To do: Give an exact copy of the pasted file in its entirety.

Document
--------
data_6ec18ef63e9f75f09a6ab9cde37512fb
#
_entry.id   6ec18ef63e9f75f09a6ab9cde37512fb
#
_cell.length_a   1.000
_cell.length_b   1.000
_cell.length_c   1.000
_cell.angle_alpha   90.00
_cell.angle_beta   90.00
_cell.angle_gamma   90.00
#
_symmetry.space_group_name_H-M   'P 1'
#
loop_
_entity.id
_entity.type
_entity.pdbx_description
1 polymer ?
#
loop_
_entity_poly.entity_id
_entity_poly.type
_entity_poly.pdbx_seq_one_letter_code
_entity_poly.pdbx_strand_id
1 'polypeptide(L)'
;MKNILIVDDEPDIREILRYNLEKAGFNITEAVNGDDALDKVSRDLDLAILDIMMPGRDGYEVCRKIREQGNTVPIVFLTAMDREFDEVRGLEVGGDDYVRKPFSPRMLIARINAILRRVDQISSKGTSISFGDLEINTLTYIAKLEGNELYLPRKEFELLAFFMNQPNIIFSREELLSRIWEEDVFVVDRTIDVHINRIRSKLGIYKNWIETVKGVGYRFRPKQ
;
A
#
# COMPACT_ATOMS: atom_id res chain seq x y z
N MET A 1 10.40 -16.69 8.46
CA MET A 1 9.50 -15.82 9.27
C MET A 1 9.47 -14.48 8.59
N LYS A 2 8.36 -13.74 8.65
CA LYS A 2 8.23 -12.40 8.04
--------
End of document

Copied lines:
data_6ec18ef63e9f75f09a6ab9cde37512fb
#
_entry.id   6ec18ef63e9f75f09a6ab9cde37512fb
#
_cell.length_a   1.000
_cell.length_b   1.000
_cell.length_c   1.000
_cell.angle_alpha   90.00
_cell.angle_beta   90.00
_cell.angle_gamma   90.00
#
_symmetry.space_group_name_H-M   'P 1'
#
loop_
_entity.id
_entity.type
_entity.pdbx_description
1 polymer ?
#
loop_
_entity_poly.entity_id
_entity_poly.type
_entity_poly.pdbx_seq_one_letter_code
_entity_poly.pdbx_strand_id
1 'polypeptide(L)'
;MKNILIVDDEPDIREILRYNLEKAGFNITEAVNGDDALDKVSRDLDLAILDIMMPGRDGYEVCRKIREQGNTVPIVFLTAMDREFDEVRGLEVGGDDYVRKPFSPRMLIARINAILRRVDQISSKGTSISFGDLEINTLTYIAKLEGNELYLPRKEFELLAFFMNQPNIIFSREELLSRIWEEDVFVVDRTIDVHINRIRSKLGIYKNWIETVKGVGYRFRPKQ
;
A
#
# COMPACT_ATOMS: atom_id res chain seq x y z
N MET A 1 10.40 -16.69 8.46
CA MET A 1 9.50 -15.82 9.27
C MET A 1 9.47 -14.48 8.59
N LYS A 2 8.36 -13.74 8.65
CA LYS A 2 8.23 -12.40 8.04